What Happened: Inside the Bush White House: on Drugs

George W. Bush: Former bad habits are message to learn from experience

Reporters earlier in the campaign had questioned Bush about whether he had used cocaine in his young adulthood. Bush had consistently brushed aside questions about his past with a deliberately ambiguous quip: "When I was young and irresponsible, I was young and irresponsible." Most reporters and commentators--and most voters, too, I would bet--understood the message. Bush was, in effect, acknowledging that he had made some mistakes involving drinking and drugs, while at the same time refusing to be drawn into an endless line of questioning about exactly what he'd done and how it might affect his fitness for office so many years later. Bush would then segue into the broader point he wanted to emphasize: the most important message baby boomers such as himself could send to their children is that they have learned from experience and that their children should avoid repeating their mistakes.
Source: What Happened, by Scott McClellan, p. 47-49 May 28, 2008

George W. Bush: Considered hypocritical for hard line on cocaine after using

Some critics asserted that [Bush's purported cocaine use in his youth] was a relevant issue. They suggested it was hypocritical for Bush to advocate tough mandatory sentences for users of relatively small amounts of cocaine if he had used it in his past, particularly when he hadn't faced any serious consequences for doing so.

"The media won't let go of these ridiculous cocaine rumors," I heard Bush say. "You know, the truth is I honestly don't remember whether I tried it or not. We had some pretty wild parties back in the day, and I just don't remember."

As I worked closely with Pres. Bush, I would come to believe that sometimes he convinces himself to believe what suits his needs at the moment. Bush has a way of falling back on the hazy memory defense. Bush rationalizes it as being acceptable because he is not stating unequivocally anything that could be proven false.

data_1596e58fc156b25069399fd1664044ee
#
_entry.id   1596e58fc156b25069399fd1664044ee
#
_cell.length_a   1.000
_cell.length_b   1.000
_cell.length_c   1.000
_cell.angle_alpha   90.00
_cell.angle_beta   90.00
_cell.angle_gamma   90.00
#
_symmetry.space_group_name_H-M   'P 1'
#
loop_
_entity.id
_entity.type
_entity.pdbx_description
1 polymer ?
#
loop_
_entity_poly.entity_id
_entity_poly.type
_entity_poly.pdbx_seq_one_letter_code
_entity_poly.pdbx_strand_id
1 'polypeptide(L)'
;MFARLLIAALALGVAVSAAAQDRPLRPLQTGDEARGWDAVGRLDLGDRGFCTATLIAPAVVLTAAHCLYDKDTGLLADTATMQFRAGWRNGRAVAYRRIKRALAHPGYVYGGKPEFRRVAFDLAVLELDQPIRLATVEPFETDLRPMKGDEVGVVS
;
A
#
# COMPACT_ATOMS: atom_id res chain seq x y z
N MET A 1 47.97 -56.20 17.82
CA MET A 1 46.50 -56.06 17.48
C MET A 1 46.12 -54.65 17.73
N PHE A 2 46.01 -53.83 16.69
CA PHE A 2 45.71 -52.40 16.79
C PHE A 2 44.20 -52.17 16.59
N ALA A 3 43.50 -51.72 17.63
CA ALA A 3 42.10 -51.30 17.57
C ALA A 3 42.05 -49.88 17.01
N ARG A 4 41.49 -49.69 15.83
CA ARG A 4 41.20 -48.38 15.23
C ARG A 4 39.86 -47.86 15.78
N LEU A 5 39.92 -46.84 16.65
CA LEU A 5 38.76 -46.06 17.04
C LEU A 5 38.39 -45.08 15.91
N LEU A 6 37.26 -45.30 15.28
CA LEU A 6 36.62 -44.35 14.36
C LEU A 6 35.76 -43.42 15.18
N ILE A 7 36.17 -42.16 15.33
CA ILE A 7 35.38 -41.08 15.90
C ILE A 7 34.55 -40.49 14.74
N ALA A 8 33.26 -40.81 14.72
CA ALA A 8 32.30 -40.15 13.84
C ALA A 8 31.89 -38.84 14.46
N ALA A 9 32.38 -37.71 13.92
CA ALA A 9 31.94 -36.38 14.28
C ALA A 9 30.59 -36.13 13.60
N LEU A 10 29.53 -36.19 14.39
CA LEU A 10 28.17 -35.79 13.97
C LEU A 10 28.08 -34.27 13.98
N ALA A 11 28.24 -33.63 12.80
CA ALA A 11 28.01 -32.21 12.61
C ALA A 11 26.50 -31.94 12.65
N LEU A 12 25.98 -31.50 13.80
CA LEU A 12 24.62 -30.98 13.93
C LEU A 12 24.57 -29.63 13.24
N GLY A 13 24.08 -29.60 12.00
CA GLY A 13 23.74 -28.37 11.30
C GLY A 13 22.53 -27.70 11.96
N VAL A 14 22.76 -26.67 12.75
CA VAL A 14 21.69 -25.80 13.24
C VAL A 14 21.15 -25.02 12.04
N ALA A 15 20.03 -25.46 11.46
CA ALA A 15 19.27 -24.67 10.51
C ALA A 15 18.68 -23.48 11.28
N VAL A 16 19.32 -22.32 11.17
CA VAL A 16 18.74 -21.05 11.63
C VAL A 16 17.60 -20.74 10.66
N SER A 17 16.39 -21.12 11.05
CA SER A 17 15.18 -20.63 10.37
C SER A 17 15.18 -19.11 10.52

In other words, being evasive is not the same as lying in Bush's mind. The former is acceptable, but the latter is not.

Source: What Happened, by Scott McClellan, p. 49-50 May 28, 2008

George W. Bush: Nov. 2000: DUI revelation probably cost Bush popular vote

Bush knew he had to address the media feeding frenzy about the DUI story. Breaking so late in the campaign, this story had the potential to alter the race. All the rumors about Bush's wild days of young adulthood were dramatically resurfacing with specific, documented evidence.

Bush said that the DUI story was, in essence, correct. "I've often times said that years ago I made some mistakes," Bush said. "I occasionally drank too much. I did on that night. I was pulled over. I admitted to the policeman that I had been drinking. I paid the fine. I regretted that it happened. I learned my lesson."

He had not disclosed the DUI conviction publicly before because he did not want his daughters to know about it.

What impact did the DUI story have on the 2000 election? Karl Rove believed the revelation was responsible for the Republican loss of Maine, where the news had originated, as well as the loss of enough support nationally to cost Bush the popular vote & send the election into overtime

Source: What Happened, by Scott McClellan, p. 52 May 28, 2008

  • The above quotations are from What Happened
    Inside the Bush White House and Washington's Culture of Deception,

    by Scott McClellan
  • Click here for definitions & background information on Drugs.
  • Click here for other issues (main summary page).
  • Click here for more quotes by George W. Bush on Drugs.
  • Click here for more quotes by Dick Cheney on Drugs.
2016 Presidential contenders on Drugs:
Gov.Jeb Bush(FL)
Dr.Ben Carson(MD)
Gov.Chris Christie(NJ)
Sen.Ted Cruz(TX)
Carly Fiorina(CA)
Gov.Jim Gilmore(VA)
Sen.Lindsey Graham(SC)
Gov.Mike Huckabee(AR)
Gov.Bobby Jindal(LA)
Gov.John Kasich(OH)
Gov.Sarah Palin(AK)
Gov.George Pataki(NY)
Sen.Rand Paul(KY)
Gov.Rick Perry(TX)
Sen.Rob Portman(OH)
Sen.Marco Rubio(FL)
Sen.Rick Santorum(PA)
Donald Trump(NY)
Gov.Scott Walker(WI)
Gov.Lincoln Chafee(RI)
Secy.Hillary Clinton(NY)
V.P.Joe Biden(DE)
Gov.Martin O`Malley(MD)
Sen.Bernie Sanders(VT)
Sen.Elizabeth Warren(MA)
Sen.Jim Webb(VA)

2016 Third Party Candidates:
Gov.Gary Johnson(L-NM)
Roseanne Barr(PF-HI)
Robert Steele(L-NY)
Dr.Jill Stein(G,MA)
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Page last updated: Feb 26, 2019